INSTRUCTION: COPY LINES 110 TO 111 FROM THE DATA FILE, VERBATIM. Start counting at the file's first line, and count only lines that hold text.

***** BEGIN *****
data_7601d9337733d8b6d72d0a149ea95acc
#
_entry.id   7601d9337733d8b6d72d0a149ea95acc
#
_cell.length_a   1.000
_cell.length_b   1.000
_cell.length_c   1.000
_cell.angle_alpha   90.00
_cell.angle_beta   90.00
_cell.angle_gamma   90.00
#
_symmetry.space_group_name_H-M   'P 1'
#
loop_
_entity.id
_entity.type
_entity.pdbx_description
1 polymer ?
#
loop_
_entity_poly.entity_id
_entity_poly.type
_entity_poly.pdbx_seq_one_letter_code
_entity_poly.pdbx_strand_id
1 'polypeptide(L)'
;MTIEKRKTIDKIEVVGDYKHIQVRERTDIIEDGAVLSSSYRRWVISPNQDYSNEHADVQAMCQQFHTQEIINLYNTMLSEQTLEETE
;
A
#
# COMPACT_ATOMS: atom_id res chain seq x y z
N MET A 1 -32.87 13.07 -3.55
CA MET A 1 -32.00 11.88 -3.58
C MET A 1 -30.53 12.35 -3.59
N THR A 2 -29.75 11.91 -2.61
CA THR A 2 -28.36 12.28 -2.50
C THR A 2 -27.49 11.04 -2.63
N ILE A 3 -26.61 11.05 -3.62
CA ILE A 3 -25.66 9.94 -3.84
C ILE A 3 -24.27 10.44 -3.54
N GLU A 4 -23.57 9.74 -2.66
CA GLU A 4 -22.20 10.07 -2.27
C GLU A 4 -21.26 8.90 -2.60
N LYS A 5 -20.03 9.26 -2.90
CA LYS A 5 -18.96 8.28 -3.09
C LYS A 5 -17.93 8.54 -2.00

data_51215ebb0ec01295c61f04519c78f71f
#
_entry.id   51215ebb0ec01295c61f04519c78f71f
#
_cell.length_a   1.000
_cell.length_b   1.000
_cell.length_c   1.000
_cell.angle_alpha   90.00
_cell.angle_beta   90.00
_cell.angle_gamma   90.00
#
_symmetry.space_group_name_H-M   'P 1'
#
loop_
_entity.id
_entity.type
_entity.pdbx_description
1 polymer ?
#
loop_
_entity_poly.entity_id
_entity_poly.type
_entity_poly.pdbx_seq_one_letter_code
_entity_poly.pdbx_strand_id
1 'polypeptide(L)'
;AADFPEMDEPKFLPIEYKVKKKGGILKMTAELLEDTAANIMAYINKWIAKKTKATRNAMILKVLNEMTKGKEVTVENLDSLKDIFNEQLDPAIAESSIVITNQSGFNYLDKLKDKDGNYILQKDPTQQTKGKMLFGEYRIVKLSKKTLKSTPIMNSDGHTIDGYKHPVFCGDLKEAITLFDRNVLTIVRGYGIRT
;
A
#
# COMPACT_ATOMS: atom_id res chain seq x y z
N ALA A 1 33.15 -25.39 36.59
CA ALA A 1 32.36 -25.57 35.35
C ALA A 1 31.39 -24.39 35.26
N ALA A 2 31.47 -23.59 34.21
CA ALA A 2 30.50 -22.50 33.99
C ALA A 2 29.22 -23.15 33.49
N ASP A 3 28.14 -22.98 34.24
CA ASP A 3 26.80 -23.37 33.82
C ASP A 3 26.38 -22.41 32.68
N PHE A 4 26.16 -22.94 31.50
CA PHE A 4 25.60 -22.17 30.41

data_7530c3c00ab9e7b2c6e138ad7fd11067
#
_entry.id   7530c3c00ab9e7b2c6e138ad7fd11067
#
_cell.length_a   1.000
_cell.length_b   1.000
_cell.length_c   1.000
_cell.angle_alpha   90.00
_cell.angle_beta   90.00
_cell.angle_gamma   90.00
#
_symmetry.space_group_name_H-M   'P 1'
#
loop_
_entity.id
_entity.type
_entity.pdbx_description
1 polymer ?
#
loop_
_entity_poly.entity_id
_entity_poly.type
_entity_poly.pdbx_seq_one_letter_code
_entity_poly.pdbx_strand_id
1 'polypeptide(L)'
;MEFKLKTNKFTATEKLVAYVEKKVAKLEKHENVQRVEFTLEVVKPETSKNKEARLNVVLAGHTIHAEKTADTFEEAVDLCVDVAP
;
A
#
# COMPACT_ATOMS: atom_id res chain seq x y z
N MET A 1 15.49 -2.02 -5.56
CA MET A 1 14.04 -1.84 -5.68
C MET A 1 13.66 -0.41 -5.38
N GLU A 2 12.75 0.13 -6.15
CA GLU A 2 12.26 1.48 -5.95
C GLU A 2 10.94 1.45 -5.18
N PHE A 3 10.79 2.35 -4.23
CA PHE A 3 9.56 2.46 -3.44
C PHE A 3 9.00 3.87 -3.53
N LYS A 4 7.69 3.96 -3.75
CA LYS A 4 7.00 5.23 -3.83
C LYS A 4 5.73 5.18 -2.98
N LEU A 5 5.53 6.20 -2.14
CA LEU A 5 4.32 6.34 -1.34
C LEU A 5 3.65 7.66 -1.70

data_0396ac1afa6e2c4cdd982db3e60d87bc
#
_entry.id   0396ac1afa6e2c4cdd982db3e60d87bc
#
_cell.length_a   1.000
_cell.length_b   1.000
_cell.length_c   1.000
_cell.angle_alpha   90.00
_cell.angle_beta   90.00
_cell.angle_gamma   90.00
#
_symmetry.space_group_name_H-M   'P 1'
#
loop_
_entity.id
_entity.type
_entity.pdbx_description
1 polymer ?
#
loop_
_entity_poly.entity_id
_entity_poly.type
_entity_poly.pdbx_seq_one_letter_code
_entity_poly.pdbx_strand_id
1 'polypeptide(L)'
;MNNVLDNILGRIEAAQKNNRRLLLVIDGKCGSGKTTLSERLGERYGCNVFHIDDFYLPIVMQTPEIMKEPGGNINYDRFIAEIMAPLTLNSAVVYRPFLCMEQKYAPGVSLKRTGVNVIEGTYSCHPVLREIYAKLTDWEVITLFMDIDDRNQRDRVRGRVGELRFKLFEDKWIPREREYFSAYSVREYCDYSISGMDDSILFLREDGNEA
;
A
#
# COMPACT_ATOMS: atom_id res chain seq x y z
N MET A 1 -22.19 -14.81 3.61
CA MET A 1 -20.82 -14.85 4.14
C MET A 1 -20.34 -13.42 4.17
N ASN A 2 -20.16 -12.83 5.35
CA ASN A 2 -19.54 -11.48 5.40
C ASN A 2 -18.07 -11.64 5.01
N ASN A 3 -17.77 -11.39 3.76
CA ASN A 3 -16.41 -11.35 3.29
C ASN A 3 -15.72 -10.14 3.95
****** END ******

_entity_poly.pdbx_strand_id
1 'polypeptide(L)'